Does MySQL Have UUID Data Type?


Heather Bennett

MySQL is a widely used relational database management system that offers a range of data types to store different types of data efficiently. One common question that often arises is whether MySQL has a UUID data type. In this article, we will explore this topic in detail.

What is a UUID?

A UUID (Universally Unique Identifier) is a 128-bit number that is globally unique and can be generated on any computer without the need for centralized coordination. It is commonly used to uniquely identify information in distributed systems or databases.

MySQL Data Types

MySQL provides various data types such as INTEGER, FLOAT, BOOLEAN, VARCHAR, and more to store different types of data. However, MySQL does not have a built-in UUID data type like some other database management systems.

If you need to store UUIDs in your MySQL database, there are several approaches you can take:

  • Use CHAR(36): You can use the CHAR(36) data type to store UUIDs as strings. The length of 36 characters allows for the standard representation of a UUID, including hyphens.
  • Create a custom data type: Another option is to create a custom data type using the BINARY(16) or VARBINARY(16) data types.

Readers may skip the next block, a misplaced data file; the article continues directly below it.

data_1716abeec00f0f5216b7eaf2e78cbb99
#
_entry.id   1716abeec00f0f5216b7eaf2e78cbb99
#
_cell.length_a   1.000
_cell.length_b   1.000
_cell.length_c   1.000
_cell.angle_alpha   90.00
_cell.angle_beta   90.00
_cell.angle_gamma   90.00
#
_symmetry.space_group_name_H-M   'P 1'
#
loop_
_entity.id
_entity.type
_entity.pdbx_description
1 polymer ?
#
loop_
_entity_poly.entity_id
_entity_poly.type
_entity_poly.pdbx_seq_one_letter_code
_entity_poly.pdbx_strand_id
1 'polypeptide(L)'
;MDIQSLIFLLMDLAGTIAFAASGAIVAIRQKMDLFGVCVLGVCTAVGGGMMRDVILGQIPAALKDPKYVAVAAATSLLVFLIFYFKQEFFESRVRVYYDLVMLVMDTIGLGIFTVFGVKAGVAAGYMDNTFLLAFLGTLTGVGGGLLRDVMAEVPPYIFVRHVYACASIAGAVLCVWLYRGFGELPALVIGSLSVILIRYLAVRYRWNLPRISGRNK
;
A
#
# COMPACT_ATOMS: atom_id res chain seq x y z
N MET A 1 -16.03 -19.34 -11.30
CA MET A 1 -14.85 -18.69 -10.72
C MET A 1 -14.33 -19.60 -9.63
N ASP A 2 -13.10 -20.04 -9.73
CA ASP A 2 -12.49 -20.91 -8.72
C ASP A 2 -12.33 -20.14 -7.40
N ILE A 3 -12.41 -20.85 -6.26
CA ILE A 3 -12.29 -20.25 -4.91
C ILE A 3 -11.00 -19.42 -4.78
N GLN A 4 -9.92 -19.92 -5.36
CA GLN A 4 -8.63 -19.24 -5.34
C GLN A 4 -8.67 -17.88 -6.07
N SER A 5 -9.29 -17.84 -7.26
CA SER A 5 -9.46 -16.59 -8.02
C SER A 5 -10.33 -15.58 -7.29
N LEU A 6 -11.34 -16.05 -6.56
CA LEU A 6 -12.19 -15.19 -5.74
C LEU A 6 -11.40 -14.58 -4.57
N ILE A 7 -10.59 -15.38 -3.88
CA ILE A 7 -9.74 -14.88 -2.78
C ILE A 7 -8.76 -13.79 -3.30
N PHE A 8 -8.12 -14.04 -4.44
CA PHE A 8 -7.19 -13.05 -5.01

This approach requires some additional programming logic to handle conversions between strings and binary representations of UUIDs.

  • Add a function for validation: To ensure the integrity of the stored UUIDs, you can add a validation function using triggers or stored procedures. This function can check if the inserted value is a valid UUID before storing it in the database.

Working with UUIDs in MySQL

When working with UUIDs in MySQL, you need to consider a few things:

  • Inserting UUID values: When inserting UUID values, you can use the UUID() function provided by MySQL to generate a new UUID. Alternatively, you can generate UUIDs using programming languages or frameworks and insert them as strings.
  • Indexing and searching: If you frequently search or filter data based on UUID values, it is recommended to create an index on the column storing the UUIDs.

    This improves query performance for such operations.

  • Performance considerations: Storing UUIDs as strings can have an impact on storage size and query performance compared to using native integer-based data types. However, this difference may not be significant unless you are dealing with extremely large datasets.


In summary, MySQL does not have a dedicated UUID data type. However, you can effectively store and work with UUIDs by using the CHAR(36) data type or creating custom solutions with BINARY(16) or VARBINARY(16).

Remember to implement validation mechanisms and consider indexing for efficient searching. Using proper indexing and storage techniques will help ensure optimal performance when working with large datasets containing UUIDs in your MySQL database.

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